Kelly Oubre, Jr.'s life has been defined by overcoming profound obstacles to do amazing things. At just nine years old while growing up in New Orleans, LA his family was uprooted due to Hurricane Katrina. The historic natural disaster produced dramatic changes in his life from where he lived - they moved to Houston, TX - to the very structure of his family.
Through it all, Oubre developed into one of the top basketball recruits in the country, a hyped freshman at the University of Kansas and then a first round pick for the Washington Wizards.
As Oubre's basketball career has steadily trended upward, the acclaim has followed. He has money, fame and by all accounts a bright future. But underneath it all are demons he battles periodically.
NBA stars DeMar DeRozan and Kevin Love recently shared their struggles with depression and anxiety. Oubre has his own story of mental health to tell.
The Washington Wizards forward pulled the curtain back in an interview on our Wizards Tipoff podcast, describing issues he has dealt with that even those who are around him daily may not be aware of.
Oubre has a lot on his mind. At just 22 years old, he is a rotation piece on one of the best teams in basketball and his role is expanding. With that comes increased responsibilities and accountability for mistakes.
All while growing into himself as a man and a person, he is trying his best to succeed in a lucrative, high-pressure industry while millions are watching. It's not easy.
"A lot of people are coming out with things about mental health. I feel as if, yeah man I've suffered through a lot of things in my life. I've been through a lot of things," he said.
"I can definitely relate to it all... I'm really good at keeping a poker face because when I was growing up my dad always told me 'don't let anybody see you weak.' Nobody sees that I'm weak, but deep down inside I am going through a lot. Hell is turning over."
DeRozan and Love telling their stories has made Oubre think more about his own. DeRozan spoke of his battles with depression in an interview last month with the Toronto Star and Love followed up with his own story of anxiety and panic attacks in the Players' Tribune.
Oubre says both of their accounts hit close to home.
"That s--- is serious," he said. "I just go into a quiet place and breathe, man. Just being mindful is the only way I know how to get through any anxiety, any depression or anything like that."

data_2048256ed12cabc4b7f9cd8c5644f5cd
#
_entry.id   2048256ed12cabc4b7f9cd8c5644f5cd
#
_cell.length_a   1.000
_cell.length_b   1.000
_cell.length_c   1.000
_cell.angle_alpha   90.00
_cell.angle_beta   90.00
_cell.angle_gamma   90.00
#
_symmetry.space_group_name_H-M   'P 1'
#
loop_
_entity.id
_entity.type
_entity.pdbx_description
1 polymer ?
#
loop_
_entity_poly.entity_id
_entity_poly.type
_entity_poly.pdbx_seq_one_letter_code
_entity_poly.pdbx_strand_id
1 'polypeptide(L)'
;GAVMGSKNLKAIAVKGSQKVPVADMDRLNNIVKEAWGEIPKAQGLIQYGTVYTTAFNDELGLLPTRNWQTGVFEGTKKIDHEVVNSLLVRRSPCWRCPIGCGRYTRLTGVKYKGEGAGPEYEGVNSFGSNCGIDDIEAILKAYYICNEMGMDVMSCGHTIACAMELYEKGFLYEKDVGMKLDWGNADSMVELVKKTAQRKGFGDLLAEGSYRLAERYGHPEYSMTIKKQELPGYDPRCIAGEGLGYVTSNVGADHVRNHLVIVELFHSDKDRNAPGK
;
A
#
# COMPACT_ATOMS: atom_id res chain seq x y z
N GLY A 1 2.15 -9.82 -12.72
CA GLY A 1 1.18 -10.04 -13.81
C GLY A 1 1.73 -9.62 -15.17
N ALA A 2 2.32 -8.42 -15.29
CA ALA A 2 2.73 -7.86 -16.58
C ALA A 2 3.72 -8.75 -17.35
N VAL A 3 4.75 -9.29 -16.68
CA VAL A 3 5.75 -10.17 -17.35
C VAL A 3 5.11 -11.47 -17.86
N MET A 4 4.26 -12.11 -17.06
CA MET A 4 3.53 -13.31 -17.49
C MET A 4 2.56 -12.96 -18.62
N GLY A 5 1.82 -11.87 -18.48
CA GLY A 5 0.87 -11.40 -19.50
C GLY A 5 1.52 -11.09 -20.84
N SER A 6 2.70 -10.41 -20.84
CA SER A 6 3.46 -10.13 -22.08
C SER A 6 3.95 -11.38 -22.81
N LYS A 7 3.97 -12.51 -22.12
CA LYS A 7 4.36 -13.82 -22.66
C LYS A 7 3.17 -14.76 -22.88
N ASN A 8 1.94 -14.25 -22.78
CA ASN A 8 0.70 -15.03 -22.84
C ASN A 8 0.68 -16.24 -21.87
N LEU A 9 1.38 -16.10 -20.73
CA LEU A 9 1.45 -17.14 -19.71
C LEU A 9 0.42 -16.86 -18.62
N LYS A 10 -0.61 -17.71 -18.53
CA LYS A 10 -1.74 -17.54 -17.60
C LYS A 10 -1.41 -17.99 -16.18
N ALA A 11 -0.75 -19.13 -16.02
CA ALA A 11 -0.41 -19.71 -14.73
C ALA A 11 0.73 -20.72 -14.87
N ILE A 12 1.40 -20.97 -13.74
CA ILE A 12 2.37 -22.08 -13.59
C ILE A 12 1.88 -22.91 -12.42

Oubre says his issues are partly rooted in his quest to be great. He sets high expectations for himself and has difficulties dealing with falling short.
He is a young player prone to mental mistakes due to inexperience and admits he's harder on himself than he should be. The internal struggle "can get overwhelming," he says.
Oubre thinks there are many out there who don't see the true grind of professional sports and what athletes are actually up against, both physical and mental. Through social media and from the stands, Oubre hears things from fans all the time that suggest many miss what is really going on.
Everyday problems are compounded when put under the microscope of bright stadium lights and the relentless news cycle.
"We're normal human beings. We face a lot more adversity, a lot more problems... It's a little bit more amped up, we just can't show it," he said. "I feel like people who are on the outside looking in don't really understand because they see us as superheroes, but we're normal people, man. We go through the issues that normal people go through times 10."
Things are changing quickly in Oubre's life. He is three years into his NBA career and one year away from the end of his rookie contract with the Wizards. Two summers from now, he could make enough money to set his family up for generations.
To remember where he came from, all Oubre has to do is look into the stands at Capital One Arena, just a dozen or so rows to the right of the Wizards' locker room tunnel, where his father Kelly Oubre, Sr. sits for every game. Oubre, Sr. keeps a close eye and gives advice and discipline where needed.
Last spring, when Oubre, Jr. was suspended for Game 4 of the Wizards' playoff series against the Boston Celtics, he stayed at home to watch the game with his father. Each time Oubre, Jr. celebrated big plays by his teammates, his father reminded him that he should be there and not at home on the couch watching on TV.
After a recent game where Oubre had a poor shooting night, his father pulled him aside near the locker room for a chat before Oubre had even changed out of his jersey.
Oubre, Sr. helped his son get through the aftermath of Hurricane Katrina and he continues to be a guiding light in his life.
"It's just that peace of mind, that mental stability he gives me just by seeing him. He doesn't even have to say anything. I just see him," Oubre, Jr. said. "I feel like we've been through it all. This little piece of adversity, it's not going to hurt me. I will be able to get through it. He's definitely like a crutch that I use to stand on in this life, man."
"Mental health is definitely something that he always preaches. He worries about me keeping my head. Obviously, you know, I'm crazy as hell. I just love him because he's there and he wants to see me be great."
You can hear the full interview with Kelly Oubre, Jr. on our Wizards Tipoff podcast right here: